You must disinfect your hands before using the well. Keep all the pump parts off the ground and disinfect them before placing them in the well. Sick persons and animals must not have any contact with the well area, pump or water containers. Keep the area around the well sanitary and never drink from the hose or allow any waste water or animals near the well area.
You can reinforce the pipe section joints by melting the tips of stainless steel nails into the depth of the inside diameter and cutting the excess off. This acts as a “dowel” pin enhancing the strength of the joint. Take care to only insert the pin as far as the inside edge and make sure to cut off the excess on the outside. This prevents rubbing and binding during pumping strokes. A couple or three per joint should be plenty.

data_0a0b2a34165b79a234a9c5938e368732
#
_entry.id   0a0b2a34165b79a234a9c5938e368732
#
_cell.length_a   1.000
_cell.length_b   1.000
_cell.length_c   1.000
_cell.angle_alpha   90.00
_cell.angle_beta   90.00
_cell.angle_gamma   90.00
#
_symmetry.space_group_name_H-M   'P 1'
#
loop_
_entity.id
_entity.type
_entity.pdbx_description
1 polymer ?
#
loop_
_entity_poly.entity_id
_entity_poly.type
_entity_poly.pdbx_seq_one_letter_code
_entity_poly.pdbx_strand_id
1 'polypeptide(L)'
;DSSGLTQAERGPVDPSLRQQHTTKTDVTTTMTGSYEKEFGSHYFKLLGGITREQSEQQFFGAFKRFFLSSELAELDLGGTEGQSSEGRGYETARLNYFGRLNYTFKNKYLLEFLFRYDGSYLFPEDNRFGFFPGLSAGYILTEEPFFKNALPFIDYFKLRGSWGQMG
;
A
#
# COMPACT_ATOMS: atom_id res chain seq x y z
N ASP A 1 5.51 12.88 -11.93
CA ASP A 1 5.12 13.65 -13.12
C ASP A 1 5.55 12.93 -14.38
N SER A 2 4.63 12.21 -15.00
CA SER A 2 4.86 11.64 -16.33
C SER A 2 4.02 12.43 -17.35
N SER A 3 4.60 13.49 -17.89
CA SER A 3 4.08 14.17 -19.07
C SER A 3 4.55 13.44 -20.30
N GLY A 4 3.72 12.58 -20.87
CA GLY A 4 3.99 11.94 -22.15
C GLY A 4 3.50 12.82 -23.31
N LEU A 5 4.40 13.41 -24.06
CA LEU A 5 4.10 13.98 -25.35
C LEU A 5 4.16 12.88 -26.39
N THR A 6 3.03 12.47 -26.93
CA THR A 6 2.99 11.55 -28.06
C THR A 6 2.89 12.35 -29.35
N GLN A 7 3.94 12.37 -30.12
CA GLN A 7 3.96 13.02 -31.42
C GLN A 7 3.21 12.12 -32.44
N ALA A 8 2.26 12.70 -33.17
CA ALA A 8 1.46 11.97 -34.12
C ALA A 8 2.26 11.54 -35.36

Leaving the pump in the well and keeping the well cap on when not in use will help keep the well sanitary. If no sleeve is used in your well, you can hang the pump inside the casing by a cord with a prussik knot (Scout handbook) around the pump shaft. Install a hook below the well cap area on the inside of the casing and hang the pump from it. If you use a pump sleeve, you should make the sleeve about 2" shorter than the well casing top. Make the pump long enough to stand above the sleeve but still be short enough for the well cap to be replaced over the well casing. You can also wire a hook to the top of the pump shaft and hang it over the sleeve edge.
The pump can be made from copper and brass. It will cost more, be heavier and freeze easier in cold climates, but will allow the pump to be used on fuels from underground storage tanks. Some makes and models of brass foot valves are:
Simmons model 1402, Merrill Series 810, Model FV75, Water Ace model RFV75
Brady model SFV75 (plastic)
A plunger action check valve can be used but you should put a 1/8" screen over the intake end and secure it with a ring clamp to help keep any well debris out of the valve. Foot and check valves have a closure spring which may need to be trimmed down or removed to get the best flow rate from pressures generated by hand pumping.